REPORT HER! But I would tell the Principal that you are informing him as a courtesy and a letter to the Superintendent has been written. This is racism and she’s shaping the minds of young children. She should not be a teacher.

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  84. Let the principal know and Also Tell the parent of the little girl. I’m sure they will deal with it.

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  85. Kristi Frost Kristi Frost says:

    It would be nice to know the name of this school and said teacher. Maybe other parents can keep their eyes open too.

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  86. Definitely speak up and follow up . Terrible that a person of authority treats a child ( or any one) this way. Precisely how self esteem issues start. Shame shame on this teacher:(

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  87. Jill Turner Jill Turner says:

    Definitely not wrong.
    My son told me his math teacher called their entire class a bunch of deadbeats and regularly tells them that they will never amount to anything…. I really think they need to start broadcasting classrooms live on school zone the way they do in some daycares so parents can see and hear exactly what’s going on during certain classes like this. Some teachers may also be inclined to do and be better knowing that a students parent or someone from the school board could be watching at any and every moment!

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  88. Report the teacher, she’s discriminating against the little native girl. With her attitude she’s in the wrong profession!

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  89. This is not a tricky situation at all. Report her. She is setting an example to all the children in that class. I work in the school system and would never want this to happen to any child. This is racism and bullying. Tell the principal your concerns, have him talk to your son and some of the other students and the student being treated poorly. She’s probably afraid to tell her parents because she might be afraid she would end up getting it worse from the teacher. Open your mouth and say something.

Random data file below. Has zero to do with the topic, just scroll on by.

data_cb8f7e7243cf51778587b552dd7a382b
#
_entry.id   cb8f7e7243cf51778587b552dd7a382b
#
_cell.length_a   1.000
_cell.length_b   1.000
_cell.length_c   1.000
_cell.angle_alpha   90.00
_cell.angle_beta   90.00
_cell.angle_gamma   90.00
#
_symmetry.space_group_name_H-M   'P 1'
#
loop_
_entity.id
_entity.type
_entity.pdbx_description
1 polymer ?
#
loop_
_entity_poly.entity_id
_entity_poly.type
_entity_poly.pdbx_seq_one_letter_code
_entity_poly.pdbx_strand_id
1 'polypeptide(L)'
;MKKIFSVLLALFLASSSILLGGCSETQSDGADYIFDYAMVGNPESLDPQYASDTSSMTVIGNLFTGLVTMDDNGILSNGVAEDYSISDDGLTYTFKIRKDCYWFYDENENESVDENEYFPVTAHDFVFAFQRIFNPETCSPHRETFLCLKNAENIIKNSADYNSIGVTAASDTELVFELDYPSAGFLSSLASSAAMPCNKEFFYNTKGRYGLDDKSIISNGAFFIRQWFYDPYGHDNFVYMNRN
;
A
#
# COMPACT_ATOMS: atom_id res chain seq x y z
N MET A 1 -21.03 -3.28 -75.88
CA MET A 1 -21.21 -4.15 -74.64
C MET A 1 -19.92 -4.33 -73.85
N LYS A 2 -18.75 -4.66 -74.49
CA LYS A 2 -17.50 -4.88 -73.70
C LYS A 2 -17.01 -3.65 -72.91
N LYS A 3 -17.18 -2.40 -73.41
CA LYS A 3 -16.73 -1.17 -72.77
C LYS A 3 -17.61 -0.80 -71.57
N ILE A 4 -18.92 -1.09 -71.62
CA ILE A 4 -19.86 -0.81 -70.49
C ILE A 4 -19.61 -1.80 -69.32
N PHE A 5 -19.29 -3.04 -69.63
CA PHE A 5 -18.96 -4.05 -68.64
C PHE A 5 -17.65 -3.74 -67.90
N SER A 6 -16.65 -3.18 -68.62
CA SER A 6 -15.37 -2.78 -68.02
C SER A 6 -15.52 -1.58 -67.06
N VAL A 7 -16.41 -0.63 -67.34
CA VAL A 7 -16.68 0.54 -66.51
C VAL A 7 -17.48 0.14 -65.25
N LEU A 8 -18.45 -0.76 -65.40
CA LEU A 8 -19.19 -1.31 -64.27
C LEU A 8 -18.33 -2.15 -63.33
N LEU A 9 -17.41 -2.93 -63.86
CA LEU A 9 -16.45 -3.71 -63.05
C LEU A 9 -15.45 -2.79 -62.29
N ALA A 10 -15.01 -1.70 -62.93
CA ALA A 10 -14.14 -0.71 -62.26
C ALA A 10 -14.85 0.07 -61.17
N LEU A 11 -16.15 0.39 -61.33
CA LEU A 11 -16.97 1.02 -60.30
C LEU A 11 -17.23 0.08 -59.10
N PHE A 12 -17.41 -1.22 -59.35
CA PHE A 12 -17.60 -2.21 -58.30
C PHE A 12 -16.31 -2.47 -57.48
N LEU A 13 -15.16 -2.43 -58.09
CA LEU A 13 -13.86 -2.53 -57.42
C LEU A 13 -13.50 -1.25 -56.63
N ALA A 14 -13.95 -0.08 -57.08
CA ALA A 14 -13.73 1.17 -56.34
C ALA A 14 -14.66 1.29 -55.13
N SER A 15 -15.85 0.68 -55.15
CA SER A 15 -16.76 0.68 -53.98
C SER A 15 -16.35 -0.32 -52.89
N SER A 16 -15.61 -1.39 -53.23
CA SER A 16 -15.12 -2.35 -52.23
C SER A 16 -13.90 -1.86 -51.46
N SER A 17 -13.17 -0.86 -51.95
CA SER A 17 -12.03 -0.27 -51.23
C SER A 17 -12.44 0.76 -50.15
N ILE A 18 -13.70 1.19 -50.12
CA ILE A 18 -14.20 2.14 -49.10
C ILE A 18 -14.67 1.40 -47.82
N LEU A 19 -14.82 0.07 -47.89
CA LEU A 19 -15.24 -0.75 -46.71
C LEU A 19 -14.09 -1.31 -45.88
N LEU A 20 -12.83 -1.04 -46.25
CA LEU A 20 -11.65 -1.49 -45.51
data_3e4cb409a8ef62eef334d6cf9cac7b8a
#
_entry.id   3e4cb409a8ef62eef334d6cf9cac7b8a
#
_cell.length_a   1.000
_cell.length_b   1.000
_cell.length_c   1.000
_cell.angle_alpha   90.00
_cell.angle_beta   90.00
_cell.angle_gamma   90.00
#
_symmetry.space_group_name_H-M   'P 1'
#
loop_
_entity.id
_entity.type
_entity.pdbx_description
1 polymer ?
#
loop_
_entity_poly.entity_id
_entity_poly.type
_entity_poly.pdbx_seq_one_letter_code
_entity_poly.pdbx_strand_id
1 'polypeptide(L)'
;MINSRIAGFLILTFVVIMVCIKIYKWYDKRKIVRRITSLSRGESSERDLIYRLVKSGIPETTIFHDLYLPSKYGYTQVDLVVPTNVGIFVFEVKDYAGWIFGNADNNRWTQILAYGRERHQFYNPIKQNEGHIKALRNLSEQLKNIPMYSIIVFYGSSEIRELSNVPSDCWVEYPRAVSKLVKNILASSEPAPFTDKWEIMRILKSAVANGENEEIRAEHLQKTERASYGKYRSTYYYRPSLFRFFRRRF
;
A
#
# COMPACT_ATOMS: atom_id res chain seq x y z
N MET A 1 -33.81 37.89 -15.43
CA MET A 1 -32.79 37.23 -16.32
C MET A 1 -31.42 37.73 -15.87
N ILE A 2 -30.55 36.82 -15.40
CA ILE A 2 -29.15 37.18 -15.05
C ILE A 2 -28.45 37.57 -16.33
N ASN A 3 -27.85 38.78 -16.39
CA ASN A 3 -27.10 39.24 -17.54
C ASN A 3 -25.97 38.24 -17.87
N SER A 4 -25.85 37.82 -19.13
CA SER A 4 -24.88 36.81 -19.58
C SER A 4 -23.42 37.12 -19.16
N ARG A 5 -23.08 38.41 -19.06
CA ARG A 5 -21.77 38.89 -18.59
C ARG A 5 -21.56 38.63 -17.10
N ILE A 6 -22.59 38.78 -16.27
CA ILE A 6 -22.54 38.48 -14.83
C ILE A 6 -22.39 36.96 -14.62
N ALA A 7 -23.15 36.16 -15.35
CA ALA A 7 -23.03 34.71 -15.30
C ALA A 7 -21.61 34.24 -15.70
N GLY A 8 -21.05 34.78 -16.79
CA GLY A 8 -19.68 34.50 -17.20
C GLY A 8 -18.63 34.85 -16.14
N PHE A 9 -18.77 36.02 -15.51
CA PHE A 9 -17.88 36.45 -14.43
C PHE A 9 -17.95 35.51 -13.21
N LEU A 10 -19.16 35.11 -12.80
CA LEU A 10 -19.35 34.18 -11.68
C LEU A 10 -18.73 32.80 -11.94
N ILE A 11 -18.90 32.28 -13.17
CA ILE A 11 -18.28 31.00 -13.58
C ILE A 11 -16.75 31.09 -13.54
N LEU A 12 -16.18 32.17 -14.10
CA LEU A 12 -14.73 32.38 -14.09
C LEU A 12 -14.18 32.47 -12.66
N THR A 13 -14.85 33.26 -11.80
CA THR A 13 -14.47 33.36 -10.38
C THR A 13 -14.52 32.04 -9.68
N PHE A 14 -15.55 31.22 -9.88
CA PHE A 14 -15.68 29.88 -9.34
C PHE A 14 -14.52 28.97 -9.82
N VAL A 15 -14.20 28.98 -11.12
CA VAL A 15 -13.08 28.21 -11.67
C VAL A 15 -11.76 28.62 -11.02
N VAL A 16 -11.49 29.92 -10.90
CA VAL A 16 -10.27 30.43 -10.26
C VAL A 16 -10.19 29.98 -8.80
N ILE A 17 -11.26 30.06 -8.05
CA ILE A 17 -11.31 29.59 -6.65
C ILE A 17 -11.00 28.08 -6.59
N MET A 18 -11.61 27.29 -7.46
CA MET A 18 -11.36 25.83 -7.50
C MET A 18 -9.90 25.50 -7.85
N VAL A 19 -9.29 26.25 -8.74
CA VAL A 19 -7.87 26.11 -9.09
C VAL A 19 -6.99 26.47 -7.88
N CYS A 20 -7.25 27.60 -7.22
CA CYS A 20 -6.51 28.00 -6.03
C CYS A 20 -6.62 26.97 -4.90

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  90. Marie says:

    Sounds to be ‘selective’ and ‘recurring.’

    — Take the concern to the top, i.e. the Principal.

    — Schedule/request a “short meeting” with the principal and handle the issue with discretion – Insisting to the principal that you Wish to Remain Anonymous. If the principal is a good principal, he or she will handle with discretion and anonymity without your asking – but play safe, insist they handle it as such in any case.

    — You say the teacher is new? “Ms New Teacher” needs to be taught something she apparently never learned. Her demeanor is affecting her students … she’s not a good role model.

    — Keep everyone else out of it, and that means ‘everyone else – out’
    ———————————————————————————————

    When it comes to CHILDREN, yours / someone else’s — ALL CHILDREN need to be treated fair and equal. No excuses – No exceptions ~

    Trust me… I know from the experience of a mother whose child was treated unfairly by both (some of) his peers and (some of) his teachers … up until I went on a mission to do my part in ‘helping’ to be instrumental (my contribution) in changing that. It’s a constant problem needing ongoing attention.

    Today my son is an adult – and one of the nicest people I know – wise, responsible – blossomed beautifully. We get compliments from everyone who meets / gets to know him as an individual.

    It takes (respectively) – a village, community, good parental support (an integrated system of ALL being on the same page) to raise a child (CHILDREN) to be good members of society.

    The fact that your son came to you (his most trusted adult) and shared the incidences with you, speaks volumes. Awesome!!

    This, being my input is at the end of the long list to your post – Hope you check back and have the opportunity to read it.

    I would really like to see you post again later on the subject, and would love to know that you and any other parent in agreement, have opted to made a mark by reporting a problem ~